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Ontiveros-Ponce v. Ryan

United States District Court, D. Arizona

June 10, 2019

Jorge Luis Ontiveros-Ponce, Petitioner,
v.
Charles L. Ryan, et al., Respondents.

          THE HONORABLE JOHN J. TUCHI, UNITED STATES DISTRICT JUDGE.

          REPORT AND RECOMMENDATION

          Honorable John Z. Boyle United States Magistrate Judge.

         Petitioner Jorge Luis Ontiveros-Ponce has filed a pro se Motion to Vacate, Set Aside or Correct Sentence pursuant to 28 U.S.C. § 2255. (Doc. 1.)[1]

         I. Summary of Conclusion.

         Petitioner raises two grounds for relief in his timely Petition. Petitioner's claim in Ground One is meritless. Petitioner rejected the government's plea offer because he refused to accept a stipulation that required him to be sentenced within the final advisory guideline range. Petitioner's claim in Ground Two is procedurally defaulted and meritless. Therefore, the Court will recommend that the Petition be denied and dismissed with prejudice.

         II. Background.

         a. Facts of the Crimes.

         The Reporter's Transcript of Proceedings from the July 24, 2017 plea hearing lays out the following agreed upon facts. On or about May 16, 2010, Petitioner was removed from the United States to Mexico through Nogales, Arizona. (Doc. 4-8 at 16-17.) Petitioner did not obtain permission from the Secretary of the Department of Homeland Security to return to the United States after that removal. (Id.) On or about November 22 of 2016, Petitioner was found in the United States at or near Phoenix. (Id.) Petitioner admits he was voluntarily present in the United States when he was found. (Id.) Petitioner is not a citizen or national of the United States, and there is no claim to dual citizenship. (Id.)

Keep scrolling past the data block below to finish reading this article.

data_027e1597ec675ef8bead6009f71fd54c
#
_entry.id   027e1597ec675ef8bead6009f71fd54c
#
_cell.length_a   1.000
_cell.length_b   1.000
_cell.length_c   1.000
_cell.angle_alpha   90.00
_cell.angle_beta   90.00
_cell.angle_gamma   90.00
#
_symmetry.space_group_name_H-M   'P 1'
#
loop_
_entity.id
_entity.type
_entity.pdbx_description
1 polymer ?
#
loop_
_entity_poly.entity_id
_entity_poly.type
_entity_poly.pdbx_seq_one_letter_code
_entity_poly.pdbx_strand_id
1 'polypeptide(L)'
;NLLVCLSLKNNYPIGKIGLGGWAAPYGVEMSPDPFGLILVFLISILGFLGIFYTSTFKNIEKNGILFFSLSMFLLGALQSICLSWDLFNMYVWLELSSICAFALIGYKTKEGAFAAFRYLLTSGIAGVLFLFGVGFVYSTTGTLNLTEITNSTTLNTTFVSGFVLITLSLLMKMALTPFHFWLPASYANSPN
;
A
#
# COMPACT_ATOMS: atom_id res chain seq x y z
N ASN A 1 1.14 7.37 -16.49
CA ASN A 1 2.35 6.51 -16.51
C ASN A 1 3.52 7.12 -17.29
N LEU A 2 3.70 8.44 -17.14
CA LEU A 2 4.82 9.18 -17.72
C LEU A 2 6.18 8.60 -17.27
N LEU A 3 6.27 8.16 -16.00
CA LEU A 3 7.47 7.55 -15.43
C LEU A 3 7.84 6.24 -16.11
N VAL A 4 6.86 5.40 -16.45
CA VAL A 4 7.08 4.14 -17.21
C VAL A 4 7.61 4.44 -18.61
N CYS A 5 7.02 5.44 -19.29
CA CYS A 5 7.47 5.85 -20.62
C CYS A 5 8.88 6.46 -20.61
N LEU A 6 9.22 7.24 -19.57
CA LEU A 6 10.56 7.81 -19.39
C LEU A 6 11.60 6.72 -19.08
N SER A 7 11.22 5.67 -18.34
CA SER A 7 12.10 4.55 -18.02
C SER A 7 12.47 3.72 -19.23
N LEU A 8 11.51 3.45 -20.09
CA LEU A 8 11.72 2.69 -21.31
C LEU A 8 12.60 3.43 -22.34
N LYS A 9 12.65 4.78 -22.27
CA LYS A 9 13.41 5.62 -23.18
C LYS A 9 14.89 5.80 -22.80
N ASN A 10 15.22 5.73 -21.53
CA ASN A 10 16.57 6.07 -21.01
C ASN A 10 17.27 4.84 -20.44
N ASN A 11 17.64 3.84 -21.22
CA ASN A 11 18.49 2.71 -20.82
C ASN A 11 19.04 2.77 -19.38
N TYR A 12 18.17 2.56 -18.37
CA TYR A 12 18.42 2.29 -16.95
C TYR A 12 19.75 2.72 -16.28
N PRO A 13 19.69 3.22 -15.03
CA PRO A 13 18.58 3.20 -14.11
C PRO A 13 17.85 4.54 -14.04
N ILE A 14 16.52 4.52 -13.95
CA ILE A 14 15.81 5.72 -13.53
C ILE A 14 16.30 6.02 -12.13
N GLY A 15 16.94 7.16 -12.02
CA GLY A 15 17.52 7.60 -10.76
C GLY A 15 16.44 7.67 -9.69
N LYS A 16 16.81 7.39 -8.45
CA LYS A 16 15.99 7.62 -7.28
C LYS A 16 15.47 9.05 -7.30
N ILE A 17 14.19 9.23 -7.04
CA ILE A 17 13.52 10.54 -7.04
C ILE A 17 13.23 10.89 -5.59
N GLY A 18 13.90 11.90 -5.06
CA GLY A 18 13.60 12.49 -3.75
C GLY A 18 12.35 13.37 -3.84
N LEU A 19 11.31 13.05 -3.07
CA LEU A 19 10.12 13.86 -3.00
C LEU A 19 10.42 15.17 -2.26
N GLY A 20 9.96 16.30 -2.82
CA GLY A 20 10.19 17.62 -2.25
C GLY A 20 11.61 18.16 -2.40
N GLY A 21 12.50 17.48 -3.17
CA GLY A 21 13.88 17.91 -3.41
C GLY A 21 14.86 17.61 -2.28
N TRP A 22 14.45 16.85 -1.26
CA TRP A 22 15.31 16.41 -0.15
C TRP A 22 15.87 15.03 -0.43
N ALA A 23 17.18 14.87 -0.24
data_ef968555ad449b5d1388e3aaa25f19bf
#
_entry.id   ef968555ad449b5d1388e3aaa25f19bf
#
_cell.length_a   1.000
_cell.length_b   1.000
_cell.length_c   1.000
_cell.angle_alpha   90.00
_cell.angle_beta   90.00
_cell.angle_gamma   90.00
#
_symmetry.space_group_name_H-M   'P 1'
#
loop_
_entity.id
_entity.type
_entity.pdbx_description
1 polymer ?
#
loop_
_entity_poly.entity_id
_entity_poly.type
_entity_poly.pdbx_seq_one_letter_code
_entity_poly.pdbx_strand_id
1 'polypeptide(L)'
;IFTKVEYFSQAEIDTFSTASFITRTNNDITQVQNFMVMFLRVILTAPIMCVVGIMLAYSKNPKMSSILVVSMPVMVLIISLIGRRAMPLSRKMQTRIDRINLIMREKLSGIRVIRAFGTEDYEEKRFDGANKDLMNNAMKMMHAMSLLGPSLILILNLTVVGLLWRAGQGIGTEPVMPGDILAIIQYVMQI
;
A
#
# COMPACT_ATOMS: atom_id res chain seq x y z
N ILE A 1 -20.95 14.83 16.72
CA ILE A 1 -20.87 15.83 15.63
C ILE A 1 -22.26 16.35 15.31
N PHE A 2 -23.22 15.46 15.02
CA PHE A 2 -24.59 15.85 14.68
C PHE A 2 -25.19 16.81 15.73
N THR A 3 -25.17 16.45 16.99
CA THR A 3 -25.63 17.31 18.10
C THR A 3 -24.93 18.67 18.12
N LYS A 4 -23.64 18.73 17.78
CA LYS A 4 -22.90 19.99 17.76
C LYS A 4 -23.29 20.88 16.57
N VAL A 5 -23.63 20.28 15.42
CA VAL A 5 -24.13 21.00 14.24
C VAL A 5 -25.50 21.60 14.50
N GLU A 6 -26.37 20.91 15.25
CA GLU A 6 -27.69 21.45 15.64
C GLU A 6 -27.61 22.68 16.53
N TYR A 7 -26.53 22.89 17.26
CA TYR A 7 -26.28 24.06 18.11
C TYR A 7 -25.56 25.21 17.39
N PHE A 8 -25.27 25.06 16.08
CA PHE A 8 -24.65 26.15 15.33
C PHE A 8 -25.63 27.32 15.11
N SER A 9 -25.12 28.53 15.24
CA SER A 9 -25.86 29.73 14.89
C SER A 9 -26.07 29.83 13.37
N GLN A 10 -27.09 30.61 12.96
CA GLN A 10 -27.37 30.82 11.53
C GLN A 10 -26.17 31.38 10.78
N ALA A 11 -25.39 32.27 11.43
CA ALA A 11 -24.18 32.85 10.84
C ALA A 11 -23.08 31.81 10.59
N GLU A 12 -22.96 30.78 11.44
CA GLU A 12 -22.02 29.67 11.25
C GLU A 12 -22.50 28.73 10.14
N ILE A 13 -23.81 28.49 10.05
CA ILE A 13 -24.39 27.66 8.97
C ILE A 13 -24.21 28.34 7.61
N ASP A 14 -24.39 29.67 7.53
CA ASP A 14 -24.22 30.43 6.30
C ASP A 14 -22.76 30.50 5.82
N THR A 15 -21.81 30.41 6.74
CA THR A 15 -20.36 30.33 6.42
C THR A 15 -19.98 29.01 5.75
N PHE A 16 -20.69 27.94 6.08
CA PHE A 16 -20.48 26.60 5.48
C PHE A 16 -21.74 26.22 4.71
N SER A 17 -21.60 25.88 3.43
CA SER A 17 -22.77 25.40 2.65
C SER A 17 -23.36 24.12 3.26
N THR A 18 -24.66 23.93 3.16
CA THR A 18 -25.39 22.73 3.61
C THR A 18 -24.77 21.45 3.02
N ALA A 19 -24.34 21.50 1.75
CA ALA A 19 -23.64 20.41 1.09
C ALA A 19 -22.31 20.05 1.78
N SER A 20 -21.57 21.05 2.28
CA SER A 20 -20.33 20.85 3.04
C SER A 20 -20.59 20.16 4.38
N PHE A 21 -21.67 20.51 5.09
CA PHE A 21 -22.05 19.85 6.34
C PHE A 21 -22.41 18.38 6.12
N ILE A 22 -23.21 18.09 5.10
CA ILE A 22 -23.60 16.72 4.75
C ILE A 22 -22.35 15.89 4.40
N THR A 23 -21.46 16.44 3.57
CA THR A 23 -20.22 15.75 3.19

b. Plea Proceedings.

         On January 17, 2017, Petitioner was indicted on charges of Reentry of a Removed Alien. (CR Doc. 8.) On June 2, 2017, the prosecution filed a notice that Petitioner rejected the plea offer and subsequently requested a Frye[2] hearing. (CR Docs. 17, 19.) On June 14, 2017, the court held a Frye hearing and confirmed that Petitioner understood the implications of continuing to trial. (CR Doc. 21.) At the Frye hearing, the government advised Petitioner and the Court that Petitioner's offense level was likely to be level 24 with a criminal history category of 5 or 6. (CR Doc. 61 at 3.)[3] Petitioner was told his sentence could be up to 10 years of imprisonment. (Id.) Petitioner's counsel advised the Court that Petitioner was “having a difficult time accepting any type of plea, especially one where, in certain circumstances within this plea agreement, it says that the -- where we would be stipulating that the sentence would fall within the guideline range and we would not have the opportunity to request a variance downward.” (CR Doc. 61 at 5.) The Court and counsel stated:

THE COURT: Understood. So Ms. Aguilar, at present, has your client made a decision with regard to accepting or rejecting the plea offer?
MS. AGUILAR: Not really, Your Honor. I mean, the discussions that we've had, he's indicated he doesn't want this plea if it means he does have to be, you know, bound to the guideline range and no variance downward which I can't guarantee that wouldn't happen at sentencing.
But he's also told me that he doesn't really want to go to trial either. He knows that at trial the offense level would be higher regardless of where ...

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